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CC101 – Discussion Question 1

Writers, do your characters come to you as people, already formed?  Or do you “build” the character yourself? 

I know writers who feel strongly both ways — so I’m not saying one is right or wrong!  Every writer’s process is unique, that’s why I’m curious.

Personally, I see a big block of material:  clay, granite, marble, etc.  The character is inside.  I just need to uncover it.  Sometimes I get a whisper of voice from the block.  Maybe I know what its name is.  Or maybe I know where it came from.  But the heart and soul of the character is trapped inside until I begin to methodically cut away the outside layers to reveal the living, breathing person inside.

What about you?

8 thoughts on “CC101 – Discussion Question 1

  1. I’m never consistent on this. Sometimes a character comes to me fully formed, like Athena springing from Zeus’s forehead. More usually I’ll have an idea for someone (like my current hero, who I knew was a werewolf doctor) and it’s more like your marble. I don’t think it’s ever like clay or anything moldable for me. It’s a matter of finding them rather than shaping them.

  2. It’s definitely an uncovering process for me, which makes me think they’re usually there fully formed and I just have to dust them off… I forget who talks about the story and all its pieces like a fossil you have to delicately extract; it’s like that for me.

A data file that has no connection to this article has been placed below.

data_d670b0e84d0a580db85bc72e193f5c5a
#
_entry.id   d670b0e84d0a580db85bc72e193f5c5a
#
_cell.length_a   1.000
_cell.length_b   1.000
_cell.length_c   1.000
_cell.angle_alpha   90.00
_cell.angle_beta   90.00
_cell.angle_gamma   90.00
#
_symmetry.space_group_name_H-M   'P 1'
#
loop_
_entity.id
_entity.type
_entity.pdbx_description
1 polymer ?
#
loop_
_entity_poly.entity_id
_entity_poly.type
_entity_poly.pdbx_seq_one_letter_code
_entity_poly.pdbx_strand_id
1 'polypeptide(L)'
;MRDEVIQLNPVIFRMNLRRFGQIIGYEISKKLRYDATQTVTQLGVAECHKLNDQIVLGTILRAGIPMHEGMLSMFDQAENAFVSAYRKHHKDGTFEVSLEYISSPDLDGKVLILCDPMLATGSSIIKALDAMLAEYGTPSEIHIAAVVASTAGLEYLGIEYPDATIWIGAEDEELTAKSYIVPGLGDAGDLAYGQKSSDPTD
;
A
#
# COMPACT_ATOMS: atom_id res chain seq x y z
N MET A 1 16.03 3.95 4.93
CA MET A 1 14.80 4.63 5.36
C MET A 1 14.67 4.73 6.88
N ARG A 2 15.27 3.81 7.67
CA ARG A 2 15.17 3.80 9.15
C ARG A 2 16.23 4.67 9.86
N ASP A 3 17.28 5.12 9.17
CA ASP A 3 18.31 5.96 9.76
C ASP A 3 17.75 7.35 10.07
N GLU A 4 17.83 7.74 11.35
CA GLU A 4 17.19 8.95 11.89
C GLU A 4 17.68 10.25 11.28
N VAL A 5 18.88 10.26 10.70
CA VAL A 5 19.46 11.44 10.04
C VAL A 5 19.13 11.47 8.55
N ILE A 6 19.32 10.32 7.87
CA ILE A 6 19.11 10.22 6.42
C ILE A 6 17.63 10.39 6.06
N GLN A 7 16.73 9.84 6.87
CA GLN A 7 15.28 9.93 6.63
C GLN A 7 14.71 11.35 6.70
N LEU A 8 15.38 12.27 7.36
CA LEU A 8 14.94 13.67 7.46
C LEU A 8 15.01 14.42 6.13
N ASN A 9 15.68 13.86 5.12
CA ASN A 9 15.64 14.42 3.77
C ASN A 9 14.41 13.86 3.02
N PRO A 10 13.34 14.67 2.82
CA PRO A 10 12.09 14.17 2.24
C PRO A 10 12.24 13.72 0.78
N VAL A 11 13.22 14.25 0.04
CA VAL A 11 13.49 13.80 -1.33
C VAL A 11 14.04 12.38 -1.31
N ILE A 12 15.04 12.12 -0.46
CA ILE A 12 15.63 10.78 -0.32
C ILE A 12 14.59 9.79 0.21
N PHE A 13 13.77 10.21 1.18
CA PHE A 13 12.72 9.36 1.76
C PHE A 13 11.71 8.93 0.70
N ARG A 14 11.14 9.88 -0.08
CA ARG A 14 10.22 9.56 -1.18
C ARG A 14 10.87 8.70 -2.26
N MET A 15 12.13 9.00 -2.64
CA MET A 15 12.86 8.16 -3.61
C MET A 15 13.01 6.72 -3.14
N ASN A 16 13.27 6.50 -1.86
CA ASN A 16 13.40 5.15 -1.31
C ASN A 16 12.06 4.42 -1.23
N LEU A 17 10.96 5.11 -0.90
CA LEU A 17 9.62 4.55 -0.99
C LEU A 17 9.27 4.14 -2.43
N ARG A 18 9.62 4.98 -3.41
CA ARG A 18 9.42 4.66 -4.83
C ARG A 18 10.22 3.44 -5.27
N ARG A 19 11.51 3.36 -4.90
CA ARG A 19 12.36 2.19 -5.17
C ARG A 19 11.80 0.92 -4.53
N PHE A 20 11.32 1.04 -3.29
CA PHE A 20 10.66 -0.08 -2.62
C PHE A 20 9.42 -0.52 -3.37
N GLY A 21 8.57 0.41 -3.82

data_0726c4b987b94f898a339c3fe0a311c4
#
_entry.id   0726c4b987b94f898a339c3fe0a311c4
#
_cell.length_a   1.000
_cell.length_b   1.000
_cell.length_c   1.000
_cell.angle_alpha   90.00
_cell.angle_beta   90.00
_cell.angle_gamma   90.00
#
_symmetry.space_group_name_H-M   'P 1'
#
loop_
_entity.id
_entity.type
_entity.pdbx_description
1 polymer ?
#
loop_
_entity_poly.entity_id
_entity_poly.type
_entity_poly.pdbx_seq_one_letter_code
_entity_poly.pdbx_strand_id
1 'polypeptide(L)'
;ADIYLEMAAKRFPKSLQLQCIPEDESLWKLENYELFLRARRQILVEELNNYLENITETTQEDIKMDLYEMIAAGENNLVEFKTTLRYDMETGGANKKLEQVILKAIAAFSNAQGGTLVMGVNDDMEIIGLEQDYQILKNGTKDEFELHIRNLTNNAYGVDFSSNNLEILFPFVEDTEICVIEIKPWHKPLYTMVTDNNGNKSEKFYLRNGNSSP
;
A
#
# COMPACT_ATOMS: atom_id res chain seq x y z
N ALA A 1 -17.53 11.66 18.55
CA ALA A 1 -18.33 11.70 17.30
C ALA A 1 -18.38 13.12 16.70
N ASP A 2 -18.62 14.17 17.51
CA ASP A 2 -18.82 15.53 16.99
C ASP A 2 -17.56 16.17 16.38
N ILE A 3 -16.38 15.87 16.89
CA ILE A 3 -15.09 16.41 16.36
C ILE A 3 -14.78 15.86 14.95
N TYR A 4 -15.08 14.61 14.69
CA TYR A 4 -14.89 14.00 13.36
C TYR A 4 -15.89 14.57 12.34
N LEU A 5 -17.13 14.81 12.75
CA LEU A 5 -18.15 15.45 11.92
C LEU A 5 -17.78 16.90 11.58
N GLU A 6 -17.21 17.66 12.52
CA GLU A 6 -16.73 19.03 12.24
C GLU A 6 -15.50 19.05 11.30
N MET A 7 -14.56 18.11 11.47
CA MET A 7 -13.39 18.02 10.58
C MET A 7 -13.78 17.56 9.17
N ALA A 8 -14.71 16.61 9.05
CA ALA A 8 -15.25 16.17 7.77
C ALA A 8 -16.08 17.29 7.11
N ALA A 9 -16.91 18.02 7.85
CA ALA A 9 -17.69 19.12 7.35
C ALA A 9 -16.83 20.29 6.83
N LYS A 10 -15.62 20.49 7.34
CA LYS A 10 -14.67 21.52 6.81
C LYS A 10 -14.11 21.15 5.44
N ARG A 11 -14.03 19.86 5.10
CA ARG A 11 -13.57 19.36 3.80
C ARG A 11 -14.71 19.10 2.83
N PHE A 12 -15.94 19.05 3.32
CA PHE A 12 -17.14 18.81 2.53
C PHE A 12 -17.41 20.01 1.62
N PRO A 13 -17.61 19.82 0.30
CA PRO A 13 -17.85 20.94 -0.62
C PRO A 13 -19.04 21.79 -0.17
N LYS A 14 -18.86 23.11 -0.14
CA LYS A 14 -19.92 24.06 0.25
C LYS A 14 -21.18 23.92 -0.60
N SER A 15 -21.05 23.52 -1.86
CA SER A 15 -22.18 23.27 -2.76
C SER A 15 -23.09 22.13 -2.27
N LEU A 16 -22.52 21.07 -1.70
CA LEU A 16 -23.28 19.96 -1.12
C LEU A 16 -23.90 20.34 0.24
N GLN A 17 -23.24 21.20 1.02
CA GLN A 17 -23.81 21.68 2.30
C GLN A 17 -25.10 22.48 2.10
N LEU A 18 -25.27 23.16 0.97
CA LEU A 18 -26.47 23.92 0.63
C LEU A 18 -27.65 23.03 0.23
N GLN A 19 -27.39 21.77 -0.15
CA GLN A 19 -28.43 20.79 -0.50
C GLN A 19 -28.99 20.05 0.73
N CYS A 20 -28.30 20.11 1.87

3. For me the characters come in bits and pieces. Sometimes it takes writing the rough draft for me to really get to know the character, to discover them as a person and not just a construct.

    However, I wish they were more fully formed before I started writing. To acheive this, I’m trying something new (I talked it abou it earlier this week on my blog). I’m using random journals I have around the house and letting the characters write whatever they want. I’m not really asking them questions or giving them prompts. In fact, I kind of anticipate most of what they write won’t even go into the story, at least, not directly. Indirectly, I expect what the journal entries will reveal will appear in the details. Perhaps even in passing. Small, but significant details that will hopefully make them appear well-developed, well-rounded, and real.

  4. I think they are fully formed when they come to me. The problem is that they don’t trust me, nor do they want to cooperate with me, so I end up feeling like an interrogator. A thought that used to unnerve me, but meh, I got used to it-and more effective with my questioning. 😉

  5. Thanks for giving us a peek into your brains and what “character creation” means to you! I find the differences fascinating!

  6. For me, each character is different. I really wish I could solidify the process, but one way works for one character while another way works for another. It’s weird.

  7. Some characters come almost fully formed, and I learn the details through their actions and reactions to others around them. Other characters are more of a mystery and I have to figure them out, like a puzzle or a maze. 😀 Mostly I think it’s motivation and the bad guys, I know what they’re doing (or trying to do) just not sure why.

  8. My characters always arrive with the following: a face (I might get this from a movie or photograph or real person), an expression on that face reflecting a very specific emotion, and an action — they’re almost always in the middle of doing something when they arrive in my brain. They’re not really fully formed except visually — I can always see them very vividly. The trick from there is to ‘dust them off’ as Jess said above and figure out why they’re up to whatever they’re doing, which is usually being in the middle of some sort of serious trouble… :mrgreen:

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